Les, Mary, and a Car Wreck
In 1945, Les met Colleen Summers, whom Paul describes as “a guitar hippie, and she followed me around from city to city.” The two began courting, and she eventually became his singer. Les gave her the stage name Mary Ford, and the two went on to become iconic figures. On New Year’s Eve in 1949, the couple married. In the 1950’s they had hit records such as “Mockin’ Bird Hill” and “Vaya Con Dios”. In addition, they created a TV show called “The Les Paul and Mary Ford at Home Show,” which aired from 1953-1960. Many of the couple’s recordings employed overdubbing, which was impossible prior to Les’s technology.
In 1948, Les and Mary were involved in a car accident on Route 66, outside Oklahoma City. Their car slipped on ice, crashed through a guardrail, and dropped 20 feet into a frozen creek bed. Ford’s pelvis was broken, and Paul’s arm was shattered in three places. The consensus among his doctors was that Les would never play guitar again. There was also disagreement with respect to whether or not to amputate his arm. In the end, bone was grafted from his leg to rebuild his arm. A steel plate was also used to repair his elbow, which was set at a 90-degree angle, thumb pointed in, with the hopes that he would play again. His hopes were realized, and then some.
The First Tape Recorder
After WWII, a German Magnetophon (magnetic tape recorder) was brought to the U.S. by a soldier named John Mullin. Because of customs requirements, he had to disassemble the machine in order to make it small enough to bring home. After putting it back together, he demonstrated it at the Institute of Radio Engineers in San Francisco. The Ampex Corporation took an immediate interest in it and began producing their own version.
The new technology was invaluable to the recording industry because it was erasable and could be used for playback immediately. When Bing Crosby brought Les Paul the second machine that Ampex produced, he immediately saw the potential it possessed. Les developed a technology, later known as “Sel-Sync,” in which a previously recorded track could be played back at the same time that a new track was recorded. Over a three-year period, from 1953 to 1956, he collaborated with Ampex to develop the first eight-track tape recorder. In doing so, modern multi-track recording was born, thus making Les responsible for the standard procedure for recording music today.
Injuries and Inventions
Les Paul’s music and inventions afforded him prosperity and fame, but constant touring and recording took a toll on his family. Les Paul and Mary Ford divorced in 1964. By this time, Paul’s own technology had forced him out of the limelight by making Rock ‘N Roll a viable musical form. To compound that, Paul started having health problems. An arm injury required surgery, and arthritis started working its way into his fingers. In 1969, a friend cuffed him on the ear and inadvertently broke his right eardrum, which resulted in some permanent hearing loss.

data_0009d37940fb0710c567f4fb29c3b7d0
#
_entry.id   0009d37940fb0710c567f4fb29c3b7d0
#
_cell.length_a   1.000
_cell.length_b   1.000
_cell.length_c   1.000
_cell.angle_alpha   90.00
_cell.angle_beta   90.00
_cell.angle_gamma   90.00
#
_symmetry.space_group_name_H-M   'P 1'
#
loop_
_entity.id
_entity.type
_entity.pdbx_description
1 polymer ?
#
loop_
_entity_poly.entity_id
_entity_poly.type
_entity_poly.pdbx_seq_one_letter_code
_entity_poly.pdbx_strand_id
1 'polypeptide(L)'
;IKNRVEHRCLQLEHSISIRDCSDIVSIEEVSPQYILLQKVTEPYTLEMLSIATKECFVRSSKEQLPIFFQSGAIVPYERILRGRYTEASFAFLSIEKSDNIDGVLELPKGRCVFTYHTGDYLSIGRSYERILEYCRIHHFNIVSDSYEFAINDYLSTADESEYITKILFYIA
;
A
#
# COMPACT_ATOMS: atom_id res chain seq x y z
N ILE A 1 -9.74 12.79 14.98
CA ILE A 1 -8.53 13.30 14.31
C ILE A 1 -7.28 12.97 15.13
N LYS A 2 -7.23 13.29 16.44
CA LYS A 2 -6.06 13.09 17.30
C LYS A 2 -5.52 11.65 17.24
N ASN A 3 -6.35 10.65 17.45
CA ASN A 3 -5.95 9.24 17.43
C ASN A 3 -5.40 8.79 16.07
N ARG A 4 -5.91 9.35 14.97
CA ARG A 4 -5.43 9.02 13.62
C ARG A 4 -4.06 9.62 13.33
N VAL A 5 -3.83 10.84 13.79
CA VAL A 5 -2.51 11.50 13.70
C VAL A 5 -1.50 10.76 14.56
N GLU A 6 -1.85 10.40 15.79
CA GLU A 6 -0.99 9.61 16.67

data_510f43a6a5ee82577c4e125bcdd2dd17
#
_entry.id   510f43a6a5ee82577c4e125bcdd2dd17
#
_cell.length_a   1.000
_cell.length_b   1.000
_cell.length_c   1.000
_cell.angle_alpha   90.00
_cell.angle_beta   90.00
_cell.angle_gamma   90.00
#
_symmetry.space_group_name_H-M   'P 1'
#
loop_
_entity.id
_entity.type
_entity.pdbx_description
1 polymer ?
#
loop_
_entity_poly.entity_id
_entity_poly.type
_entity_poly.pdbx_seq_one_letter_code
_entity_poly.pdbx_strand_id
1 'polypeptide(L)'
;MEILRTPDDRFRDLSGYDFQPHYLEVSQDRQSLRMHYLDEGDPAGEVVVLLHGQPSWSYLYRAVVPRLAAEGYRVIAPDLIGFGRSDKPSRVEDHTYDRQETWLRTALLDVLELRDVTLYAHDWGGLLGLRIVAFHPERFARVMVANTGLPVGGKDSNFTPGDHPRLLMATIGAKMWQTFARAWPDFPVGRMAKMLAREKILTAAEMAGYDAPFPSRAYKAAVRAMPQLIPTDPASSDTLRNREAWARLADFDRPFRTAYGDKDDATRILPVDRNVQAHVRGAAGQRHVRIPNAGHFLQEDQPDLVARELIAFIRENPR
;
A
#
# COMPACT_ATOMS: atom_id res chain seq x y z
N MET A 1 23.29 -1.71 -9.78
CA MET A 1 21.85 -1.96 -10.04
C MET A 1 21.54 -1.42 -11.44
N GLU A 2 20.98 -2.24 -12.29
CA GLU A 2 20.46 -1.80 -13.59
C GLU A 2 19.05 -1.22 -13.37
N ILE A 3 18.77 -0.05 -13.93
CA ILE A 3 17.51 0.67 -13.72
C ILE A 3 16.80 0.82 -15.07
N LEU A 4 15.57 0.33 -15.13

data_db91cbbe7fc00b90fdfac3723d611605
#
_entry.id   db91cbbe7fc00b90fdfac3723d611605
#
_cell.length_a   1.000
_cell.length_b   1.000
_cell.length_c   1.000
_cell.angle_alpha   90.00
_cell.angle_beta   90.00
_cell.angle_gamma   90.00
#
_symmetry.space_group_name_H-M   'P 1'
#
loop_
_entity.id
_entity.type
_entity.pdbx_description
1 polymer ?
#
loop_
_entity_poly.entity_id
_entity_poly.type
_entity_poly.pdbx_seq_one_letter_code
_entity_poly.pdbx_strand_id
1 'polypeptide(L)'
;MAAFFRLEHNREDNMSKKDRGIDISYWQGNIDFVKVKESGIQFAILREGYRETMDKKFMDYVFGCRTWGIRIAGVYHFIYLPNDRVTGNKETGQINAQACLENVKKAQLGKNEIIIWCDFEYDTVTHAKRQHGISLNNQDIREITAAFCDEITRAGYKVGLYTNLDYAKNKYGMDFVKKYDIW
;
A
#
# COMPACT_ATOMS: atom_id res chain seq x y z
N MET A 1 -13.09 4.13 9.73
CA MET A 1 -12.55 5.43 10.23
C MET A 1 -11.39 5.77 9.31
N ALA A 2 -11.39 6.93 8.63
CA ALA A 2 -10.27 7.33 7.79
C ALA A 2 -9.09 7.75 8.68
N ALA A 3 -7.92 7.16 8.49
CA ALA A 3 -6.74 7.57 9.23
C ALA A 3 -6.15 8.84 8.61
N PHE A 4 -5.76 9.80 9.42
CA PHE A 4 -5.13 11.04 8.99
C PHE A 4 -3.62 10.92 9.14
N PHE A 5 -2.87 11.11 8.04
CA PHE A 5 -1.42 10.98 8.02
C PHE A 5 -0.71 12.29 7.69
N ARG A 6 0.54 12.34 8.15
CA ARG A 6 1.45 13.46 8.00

In the late 1960’s, Les Paul went into semi-retirement and focused on inventing. One of the inventions to come out of this period was the Paulverizer, a remote control device for a tape recorder that plugs into the guitar. This allowed the player to control numerous effects from their instrument. Many of the effects pedals that guitarists use today can be credited to Les Paul.
In 1974, Les Paul went back to professional playing, while serving as the musical director for the television show, ‘Happy Days’. In a single day, he recorded an album with Chet Atkins called ‘Chester and Lester’. Unfortunately, a quintuple coronary bypass precipitated another five-year break from performing in 1979. In an interview with Dave Dianen, Les recalled, “The doctor called me into his office. He said, ‘I want you to promise me two things. One, I want you to be my friend, and two, I want you to work.” When Paul replied in confusion, “I thought that’s what got me in here,” his doctor said, “Hard work never hurt nobody. I want you to promise me you’ll go back to the clubs.” Les ended up doing just that, playing at small clubs well into his 80’s.
Awards and Accomplishments
Les Paul passed away on August 12th, 2009 in White Plains, New York. Guitar greats such as Eric Clapton, Slash, Jimmy Page, Eddie Van Halen, and more have expressed their indebtedness to Paul’s inventions and musical style. He was inducted into the Grammy Hall of Fame in 1977, and the Rock and Roll Hall of Fame in 1988. He was also inducted into the National Inventors Hall of Fame in 2005. The Smithsonian Institution dedicated a wing of their American Music Exhibit to Les, and he is the recipient of numerous Grammy Awards. He remains a vital influence in the music and recording industry, and his contributions to the music we all enjoy are immeasurable.